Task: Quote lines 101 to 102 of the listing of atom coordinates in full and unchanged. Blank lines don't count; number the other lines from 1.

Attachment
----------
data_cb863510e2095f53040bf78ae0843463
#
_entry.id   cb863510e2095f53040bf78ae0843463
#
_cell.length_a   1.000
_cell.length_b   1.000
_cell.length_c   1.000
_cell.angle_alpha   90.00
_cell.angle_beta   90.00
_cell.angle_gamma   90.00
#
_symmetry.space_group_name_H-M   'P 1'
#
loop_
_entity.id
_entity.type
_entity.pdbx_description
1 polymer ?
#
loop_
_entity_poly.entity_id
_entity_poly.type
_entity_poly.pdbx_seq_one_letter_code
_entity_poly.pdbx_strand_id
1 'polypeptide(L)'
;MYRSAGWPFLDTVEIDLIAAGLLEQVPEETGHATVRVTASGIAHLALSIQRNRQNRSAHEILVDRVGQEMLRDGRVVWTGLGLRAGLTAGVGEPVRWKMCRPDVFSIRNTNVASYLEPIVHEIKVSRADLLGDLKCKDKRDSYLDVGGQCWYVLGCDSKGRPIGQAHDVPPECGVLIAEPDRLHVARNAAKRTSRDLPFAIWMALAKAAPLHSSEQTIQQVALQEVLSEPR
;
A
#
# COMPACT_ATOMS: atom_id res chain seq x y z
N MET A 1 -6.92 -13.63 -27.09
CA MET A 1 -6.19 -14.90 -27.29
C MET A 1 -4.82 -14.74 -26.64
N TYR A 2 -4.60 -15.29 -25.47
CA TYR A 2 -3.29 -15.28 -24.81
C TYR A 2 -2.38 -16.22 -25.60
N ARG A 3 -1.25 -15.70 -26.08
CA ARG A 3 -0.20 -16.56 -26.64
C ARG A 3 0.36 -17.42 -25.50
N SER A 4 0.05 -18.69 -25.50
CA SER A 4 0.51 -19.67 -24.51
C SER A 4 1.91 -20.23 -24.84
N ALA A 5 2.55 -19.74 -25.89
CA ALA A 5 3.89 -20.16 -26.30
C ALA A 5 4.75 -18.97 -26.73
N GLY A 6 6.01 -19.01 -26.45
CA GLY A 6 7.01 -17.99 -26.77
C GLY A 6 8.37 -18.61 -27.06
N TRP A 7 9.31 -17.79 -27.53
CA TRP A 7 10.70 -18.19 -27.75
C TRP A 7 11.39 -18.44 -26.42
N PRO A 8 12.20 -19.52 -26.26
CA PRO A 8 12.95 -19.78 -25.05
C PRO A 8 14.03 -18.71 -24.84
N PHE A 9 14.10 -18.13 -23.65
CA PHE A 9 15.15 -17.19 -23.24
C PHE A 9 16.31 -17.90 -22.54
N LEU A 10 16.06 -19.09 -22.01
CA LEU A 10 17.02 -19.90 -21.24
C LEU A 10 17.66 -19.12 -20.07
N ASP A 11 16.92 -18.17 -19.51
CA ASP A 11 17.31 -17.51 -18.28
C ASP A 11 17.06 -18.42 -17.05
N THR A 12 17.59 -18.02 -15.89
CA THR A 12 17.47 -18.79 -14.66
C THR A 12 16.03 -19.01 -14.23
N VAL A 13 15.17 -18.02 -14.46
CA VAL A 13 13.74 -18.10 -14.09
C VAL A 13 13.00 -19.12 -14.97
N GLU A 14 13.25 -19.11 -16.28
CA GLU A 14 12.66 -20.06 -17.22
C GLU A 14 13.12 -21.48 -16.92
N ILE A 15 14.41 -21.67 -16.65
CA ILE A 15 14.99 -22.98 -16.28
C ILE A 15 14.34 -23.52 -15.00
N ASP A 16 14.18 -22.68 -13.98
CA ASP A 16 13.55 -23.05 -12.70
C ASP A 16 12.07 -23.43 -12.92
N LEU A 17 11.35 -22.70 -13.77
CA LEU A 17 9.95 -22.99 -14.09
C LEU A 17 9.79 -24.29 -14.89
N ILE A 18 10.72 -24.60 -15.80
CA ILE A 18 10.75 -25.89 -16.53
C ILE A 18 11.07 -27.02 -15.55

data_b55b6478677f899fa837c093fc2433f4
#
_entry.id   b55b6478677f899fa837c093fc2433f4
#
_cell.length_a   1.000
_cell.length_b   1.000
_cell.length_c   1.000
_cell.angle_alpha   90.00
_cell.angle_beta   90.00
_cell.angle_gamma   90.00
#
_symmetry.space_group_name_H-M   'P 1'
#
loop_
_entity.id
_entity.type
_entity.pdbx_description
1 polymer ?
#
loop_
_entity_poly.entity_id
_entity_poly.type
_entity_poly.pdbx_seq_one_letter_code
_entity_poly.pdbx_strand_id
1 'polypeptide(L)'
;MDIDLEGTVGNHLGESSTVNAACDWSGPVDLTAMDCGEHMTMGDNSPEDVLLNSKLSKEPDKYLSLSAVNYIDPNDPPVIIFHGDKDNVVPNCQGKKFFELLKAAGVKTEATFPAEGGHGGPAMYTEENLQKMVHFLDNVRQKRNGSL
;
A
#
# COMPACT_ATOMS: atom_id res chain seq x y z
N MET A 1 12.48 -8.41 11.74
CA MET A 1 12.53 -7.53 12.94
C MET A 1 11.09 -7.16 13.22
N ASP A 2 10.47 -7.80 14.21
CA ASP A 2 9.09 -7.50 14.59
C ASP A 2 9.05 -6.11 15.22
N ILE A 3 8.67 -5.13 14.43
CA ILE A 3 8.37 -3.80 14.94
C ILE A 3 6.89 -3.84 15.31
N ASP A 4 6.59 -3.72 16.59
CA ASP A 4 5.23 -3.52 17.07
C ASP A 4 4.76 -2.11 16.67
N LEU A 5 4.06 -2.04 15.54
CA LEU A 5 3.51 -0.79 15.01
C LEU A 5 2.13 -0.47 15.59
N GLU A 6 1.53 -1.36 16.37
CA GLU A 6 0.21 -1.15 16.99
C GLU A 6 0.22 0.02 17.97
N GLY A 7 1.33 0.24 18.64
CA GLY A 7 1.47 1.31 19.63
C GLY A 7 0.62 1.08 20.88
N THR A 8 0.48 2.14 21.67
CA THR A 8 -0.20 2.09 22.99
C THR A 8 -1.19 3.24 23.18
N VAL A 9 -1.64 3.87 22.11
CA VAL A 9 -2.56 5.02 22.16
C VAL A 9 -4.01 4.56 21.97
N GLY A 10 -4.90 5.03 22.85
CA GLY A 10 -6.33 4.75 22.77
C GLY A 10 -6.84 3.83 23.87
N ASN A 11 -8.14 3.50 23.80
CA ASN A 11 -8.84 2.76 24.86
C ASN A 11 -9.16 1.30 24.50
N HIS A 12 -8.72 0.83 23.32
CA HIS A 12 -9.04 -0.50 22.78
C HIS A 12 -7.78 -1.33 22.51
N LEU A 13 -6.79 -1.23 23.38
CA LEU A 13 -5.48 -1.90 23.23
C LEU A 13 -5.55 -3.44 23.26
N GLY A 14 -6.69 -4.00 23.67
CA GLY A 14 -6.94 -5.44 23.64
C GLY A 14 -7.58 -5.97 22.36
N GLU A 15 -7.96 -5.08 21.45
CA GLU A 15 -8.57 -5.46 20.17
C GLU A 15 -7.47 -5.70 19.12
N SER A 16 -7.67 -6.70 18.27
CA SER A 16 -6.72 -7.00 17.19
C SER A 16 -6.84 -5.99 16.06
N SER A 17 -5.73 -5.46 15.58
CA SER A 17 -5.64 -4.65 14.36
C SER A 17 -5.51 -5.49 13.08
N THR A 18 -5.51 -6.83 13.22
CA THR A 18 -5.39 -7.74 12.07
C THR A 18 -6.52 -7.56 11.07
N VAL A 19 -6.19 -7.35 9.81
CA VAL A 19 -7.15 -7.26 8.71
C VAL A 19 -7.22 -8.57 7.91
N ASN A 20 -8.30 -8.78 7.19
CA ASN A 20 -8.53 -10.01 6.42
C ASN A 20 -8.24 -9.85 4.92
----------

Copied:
_entity.pdbx_description
1 polymer ?